Cataract patients need better education
Significant lack of understanding of treatment options, including surgical procedures, to correct vision loss from cataracts.
Dr. Rajesh K. Rajpal
A Johnson & Johnson Vision survey has revealed a significant lack of understanding of treatment options to correct vision loss from cataracts.
The survey was conducted online in August 2020 by TRUE Global Intelligence, the in-house research practice of FleishmanHillard, among more than 6,000 adults 18 years of age or older across the United States, Japan, China, Germany, Russia, and the United Kingdom.
Around the world, the majority (70%) of people said they are familiar with cataracts and even more know that surgery is the most common treatment option (85%). However, among those diagnosed or who have symptoms of cataracts, only 30% of Americans surveyed said they would be very likely to undergo cataract surgery. The most cited reason for not wanting to undergo cataract surgery was fear. Of those surveyed, 29% stated they are afraid of undergoing a cataract procedure and have concerns about the effectiveness of surgery (28%). In addition, many expressed a lack of knowledge about cataract procedures altogether (22%).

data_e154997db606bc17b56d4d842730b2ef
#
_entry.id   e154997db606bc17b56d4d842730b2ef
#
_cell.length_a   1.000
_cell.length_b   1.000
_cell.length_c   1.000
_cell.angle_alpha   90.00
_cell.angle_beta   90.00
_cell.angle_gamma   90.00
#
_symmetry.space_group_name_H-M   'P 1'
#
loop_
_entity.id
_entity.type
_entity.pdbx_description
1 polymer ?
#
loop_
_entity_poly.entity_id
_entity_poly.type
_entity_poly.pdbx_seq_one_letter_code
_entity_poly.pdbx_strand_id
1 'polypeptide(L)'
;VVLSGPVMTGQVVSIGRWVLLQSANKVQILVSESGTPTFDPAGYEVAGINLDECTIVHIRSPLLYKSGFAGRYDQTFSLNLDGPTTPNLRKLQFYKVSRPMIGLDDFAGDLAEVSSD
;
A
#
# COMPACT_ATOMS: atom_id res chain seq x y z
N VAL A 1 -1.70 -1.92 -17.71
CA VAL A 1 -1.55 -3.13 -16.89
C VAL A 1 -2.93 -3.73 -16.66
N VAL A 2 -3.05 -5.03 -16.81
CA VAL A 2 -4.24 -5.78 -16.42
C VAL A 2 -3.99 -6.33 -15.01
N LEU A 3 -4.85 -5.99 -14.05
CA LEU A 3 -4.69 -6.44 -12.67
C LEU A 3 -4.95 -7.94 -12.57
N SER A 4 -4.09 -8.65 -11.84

“For many people suffering with cataracts, the word ‘surgery’ can be intimidating. However, cataract surgery is safe and effective. In fact, it’s one of the most common outpatient procedures performed ,” said Dr. Rajesh K. Rajpal, Chief Medical Officer and Global Head of Clinical and Medical Affairs, Johnson & Johnson Vision. “This survey uncovered a critical need for increased education, dialogue and reassurance between patients, loved ones and eye care providers.”
According to the Johnson & Johnson research, three out of four patients diagnosed with cataracts only discovered information about the condition and their treatment options post-diagnosis.
“People need to know that cataracts are common and very effectively treated. The procedure is both safe and effective, with an extremely high success rate of improving patient vision. Additionally, cataract surgery techniques and technologies continue to evolve and advance, benefitting more patients than ever before. As eye care professionals, it is up to us to educate our patients on treatment options for cataracts, and that includes easing their fears by providing educational resources in channels where they’re seeking out medical information – on social media and our practice websites,” said Eric Donnenfeld, MD, Clinical Professor of Ophthalmology, New York University.